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Reproductive plasticity of male responses to larval population density. D-1 Aye Thanda Win

2012/11/27 16:42 に Takashi Matsuo が投稿

Environmental conditions in which the individual is reared have profound effects on its development, juvenile and adult morphology and subsequent reproductive investment [1].

Male resource allocation strategies can be driven by variation in the social environment experienced during larval development. In polyandrous species, armyworm, Pseudaletia separata, males emerged from crowded larvae produced larger spermatophore than males from solitary larvae although body size was not different between the 2 types. Larger spermatophore in crowded-type males may be related to length of female refractory period [3]. Moreover, investment in sperm number or sperm size is also likely to be influenced by environmental conditions during larval development. Sperm number is an important determinant in achieving fertilization success in sperm competition. Males are sensitive to cue future sperm competition risk during their larval development. Consequently, large population densities may reflect increasing risk of sperm competition [4, 5, 7]. In the armyworm, males that emerged from crowded larvae produced significantly more apyrene sperm than those from solitary larvae [4]. Similarly, in the mildly polyandrous species, almond moth, Cadra cautella, high population males transferred more apyrene sperm [5]. Typically, apyrene sperm are associated with reduced female receptivity, suggesting a role in sperm competition. In addition, in scropionfly, adult males resulting from group-bred larvae were larger and produced smaller sperm but transferred at higher rate [7]. It has been suggested that smaller sperm of group-bred might simply be the consequence of increased sperm production (i.e. sperm production predict a trade-off between sperm size and sperm number). Sperm size may be positively associated with sperm competition intensity. Hence, larvae of scropionfly might be sensitive to signals which predict the future risk sperm competition.

Juvenile population size may affect adult potential future mating opportunities and sperm competition. For example, if mates are abundant, males invest more heavily into spermatogenesis in the abdomen (sperm competition). In contrast, if mates are rare, males should invest more into flight musculature in the thorax (mate-searching) [4, 5, 6]. In the moth, Plodia interpunctella, adult males from high densities have relatively larger abdomen and testes, produce greater number of sperm and live for shorter period. At lower densities, however, adult males have relatively larger head and thorax, relatively smaller testes, produce fewer sperm and live for longer periods [4]. Likewise, in the almond moth, low densities males and high densities females survived longer than low densities females [5]. These results indicate that there may be a trade-off between gonadal and mate-searching effort at population level. In contrast, in the dung fly, Scatophaga stercoraria, males reared under high larval density had relatively larger testes and a negative relationship was found between testis size and mate-searching activity but no evidence was found in males reared under low larval density [6]. This result suggests that there is no evidence of population level trade-off between gonadal and mate-searching activity. Thus, plasticity in male reproductive effort in relation to juvenile environment conditions may be widespread among insects.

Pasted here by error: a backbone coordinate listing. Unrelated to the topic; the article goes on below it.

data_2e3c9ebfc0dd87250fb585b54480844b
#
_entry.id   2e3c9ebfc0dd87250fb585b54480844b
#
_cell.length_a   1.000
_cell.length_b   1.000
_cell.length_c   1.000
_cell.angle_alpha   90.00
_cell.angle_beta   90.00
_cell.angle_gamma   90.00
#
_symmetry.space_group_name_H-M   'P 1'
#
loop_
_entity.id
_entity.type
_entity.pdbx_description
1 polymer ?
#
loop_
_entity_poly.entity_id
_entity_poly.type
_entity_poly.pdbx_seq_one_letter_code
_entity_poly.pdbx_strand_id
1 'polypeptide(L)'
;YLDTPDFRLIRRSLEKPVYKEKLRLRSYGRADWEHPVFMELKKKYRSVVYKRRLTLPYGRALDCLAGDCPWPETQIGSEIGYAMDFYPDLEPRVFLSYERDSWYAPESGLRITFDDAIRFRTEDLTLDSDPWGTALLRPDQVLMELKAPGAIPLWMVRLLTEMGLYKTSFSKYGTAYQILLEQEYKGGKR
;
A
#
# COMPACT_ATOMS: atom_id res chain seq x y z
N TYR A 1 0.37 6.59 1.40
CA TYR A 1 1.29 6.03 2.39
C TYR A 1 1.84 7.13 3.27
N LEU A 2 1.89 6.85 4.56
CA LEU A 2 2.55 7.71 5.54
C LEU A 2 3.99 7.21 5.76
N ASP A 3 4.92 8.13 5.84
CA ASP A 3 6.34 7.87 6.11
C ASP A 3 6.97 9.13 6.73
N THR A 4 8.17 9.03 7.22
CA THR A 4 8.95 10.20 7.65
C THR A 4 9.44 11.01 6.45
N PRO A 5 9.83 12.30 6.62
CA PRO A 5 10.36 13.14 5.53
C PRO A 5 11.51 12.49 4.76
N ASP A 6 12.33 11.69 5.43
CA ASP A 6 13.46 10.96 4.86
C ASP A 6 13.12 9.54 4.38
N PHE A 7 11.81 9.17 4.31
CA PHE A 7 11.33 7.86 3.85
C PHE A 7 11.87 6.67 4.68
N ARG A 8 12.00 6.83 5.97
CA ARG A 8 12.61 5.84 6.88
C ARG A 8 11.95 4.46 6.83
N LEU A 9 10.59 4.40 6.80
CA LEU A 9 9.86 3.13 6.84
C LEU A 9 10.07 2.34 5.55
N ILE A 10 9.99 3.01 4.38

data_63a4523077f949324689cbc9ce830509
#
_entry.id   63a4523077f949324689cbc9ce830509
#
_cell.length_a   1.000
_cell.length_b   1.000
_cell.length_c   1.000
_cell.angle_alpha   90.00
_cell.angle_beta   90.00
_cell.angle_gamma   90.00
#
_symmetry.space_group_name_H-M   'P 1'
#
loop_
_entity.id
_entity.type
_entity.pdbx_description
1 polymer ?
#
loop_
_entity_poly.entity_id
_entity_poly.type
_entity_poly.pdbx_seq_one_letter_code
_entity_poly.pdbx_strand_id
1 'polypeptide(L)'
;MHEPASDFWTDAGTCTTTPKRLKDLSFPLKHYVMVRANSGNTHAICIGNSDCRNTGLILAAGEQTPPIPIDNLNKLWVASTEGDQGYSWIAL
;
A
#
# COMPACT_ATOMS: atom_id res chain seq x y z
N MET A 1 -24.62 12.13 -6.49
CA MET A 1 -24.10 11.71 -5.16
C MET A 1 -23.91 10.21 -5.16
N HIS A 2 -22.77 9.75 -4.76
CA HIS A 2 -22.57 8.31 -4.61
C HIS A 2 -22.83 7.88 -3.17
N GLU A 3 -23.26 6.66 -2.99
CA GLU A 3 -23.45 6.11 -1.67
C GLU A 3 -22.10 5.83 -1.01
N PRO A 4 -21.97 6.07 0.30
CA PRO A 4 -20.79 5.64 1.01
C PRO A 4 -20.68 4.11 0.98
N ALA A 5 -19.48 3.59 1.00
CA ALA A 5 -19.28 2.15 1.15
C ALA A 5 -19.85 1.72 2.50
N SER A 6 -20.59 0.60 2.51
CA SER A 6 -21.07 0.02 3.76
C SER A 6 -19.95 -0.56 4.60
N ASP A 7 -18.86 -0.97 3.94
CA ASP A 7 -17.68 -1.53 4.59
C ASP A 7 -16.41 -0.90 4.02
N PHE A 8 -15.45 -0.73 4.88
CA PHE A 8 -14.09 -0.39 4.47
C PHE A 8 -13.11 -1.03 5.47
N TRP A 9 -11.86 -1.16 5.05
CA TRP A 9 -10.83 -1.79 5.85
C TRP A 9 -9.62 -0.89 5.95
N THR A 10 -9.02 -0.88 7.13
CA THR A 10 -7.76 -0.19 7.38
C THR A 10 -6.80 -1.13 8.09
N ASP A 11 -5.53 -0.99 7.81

1.    Peters, T. M. & Barbosa, P. 1977.Influence of population density on size, fecundity and developmental rate of insects in culture. Annu. Rev. Entomol. 22:431-450.

2.    He, Y. & Tsubaki, Y. 1992. Variation in spermatophore size in the armyworm, Pseudaletia separata (Lepidoptera: Noctuidae) in relation to rearing density. Appl. Entomol. Zool. 27:39-45.

3.    He, Y. & Miyata, T. 1997.Variations in sperm number in relation to larval crowding and spermatophore size in the armyworm, Pseudaletia separata. Ecol. Entomol. 22:41-46.

4.    Gage, M. J. G. 1995.Continuous variation in reproductive strategy as an adaptive response to population density in the moth Plodia interpunctella. Proc. R. Soc. B. 261:25-30.

5.    McNamara, K. B., Elgar, M. A. & Jones, T. M. 2009. Adult responses to larval population size in the almond moth, Cadra cautella. Ethol.116:39-46.

6.    Stockley, P. & Seal, N. J. 2001. Plasticity in reproductive effort of male dung flies (Scatophaga stercoraria) as a response to larval density. Funct. Ecol. 15:96-102.

7.    Vermeulen, A., Engels, S., Engqvist, L. & Sauer, K. P. 2009. Phenotypic plasticity in sperm traits in scropionflies (Mecoptera: Panorpidae): Consequences of larval history and seasonality on sperm length and sperm transfer. Eur. J. Entomol. 106:347-352.